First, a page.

April 19, 2011 3:15 pm

Coutts increases criteria for new customers

Coutts, the private banking arm of Royal Bank of Scotland, has doubled the minimum amount of investable assets a new client needs to have as part of its ambitious push into investment management services in the UK.

The bank is now asking for new customers to have investable assets of £1m plus, up from its previous guideline of £500,000 upwards, that can be placed with the bank straight away.

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Coutts’ change in criteria comes as the bank looks to grow its investment service. In February, Coutts said it was looking to move away from conventional banking services, with a greater focus on investment opportunities rather than just credit and deposits.

According to Nigel Bedford of Largemortgageloans.com, some of Coutts’ specialist teams, such as the professionals team who look after solicitors, barristers and accountants, are more flexible. This would particularly be the case if the bank can see the potential for advancement and increasing wealth.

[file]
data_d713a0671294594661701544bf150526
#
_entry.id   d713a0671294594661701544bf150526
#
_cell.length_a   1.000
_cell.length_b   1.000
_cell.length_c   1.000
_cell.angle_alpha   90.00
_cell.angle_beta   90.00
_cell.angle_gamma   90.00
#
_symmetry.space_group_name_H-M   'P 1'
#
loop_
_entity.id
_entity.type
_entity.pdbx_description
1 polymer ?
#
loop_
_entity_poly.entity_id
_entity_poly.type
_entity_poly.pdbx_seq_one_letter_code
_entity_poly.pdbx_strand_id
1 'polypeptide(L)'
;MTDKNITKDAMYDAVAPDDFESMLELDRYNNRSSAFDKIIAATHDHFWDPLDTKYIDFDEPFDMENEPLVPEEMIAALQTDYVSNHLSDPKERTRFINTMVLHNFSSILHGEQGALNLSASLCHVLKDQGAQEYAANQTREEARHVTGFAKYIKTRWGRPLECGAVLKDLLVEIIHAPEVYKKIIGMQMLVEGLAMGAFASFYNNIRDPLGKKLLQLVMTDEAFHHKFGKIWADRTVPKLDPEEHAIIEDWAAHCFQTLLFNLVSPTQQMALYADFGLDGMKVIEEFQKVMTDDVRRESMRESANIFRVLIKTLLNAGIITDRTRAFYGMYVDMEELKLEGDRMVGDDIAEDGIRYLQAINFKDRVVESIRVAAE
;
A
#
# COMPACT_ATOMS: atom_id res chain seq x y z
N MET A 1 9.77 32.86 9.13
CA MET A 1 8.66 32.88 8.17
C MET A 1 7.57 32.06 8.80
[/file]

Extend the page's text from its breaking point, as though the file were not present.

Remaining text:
A spokesman for the bank confirmed the £1m figure remained a guideline and said it would not turn away every client that did not have the sum to invest.

Last year, the bank was criticised for introducing a £150 quarterly fee for clients who don’t have a combination of investments, borrowing or deposits with a minimum total value of £250,000. Previously, clients did not have to pay this fee if they held £10,000 on deposit.

In a letter published in the Financial Times last November, one Coutts customer of nearly 60 years accused the bank of “callously squeezing out poorer clients as they chased the seductive bling of demanding oligarchs”.

At the time, Coutts said it was not squeezing out poorer clients, but conceded its changes would affect customers who want “to use us purely as a banking service”.

“If people want to bank with us but don’t want to use the wider range of ­services that we offer, including tax and investment opportunities, then we think it is reasonable to levy a fee on these clients,” said a Coutts spokesman.

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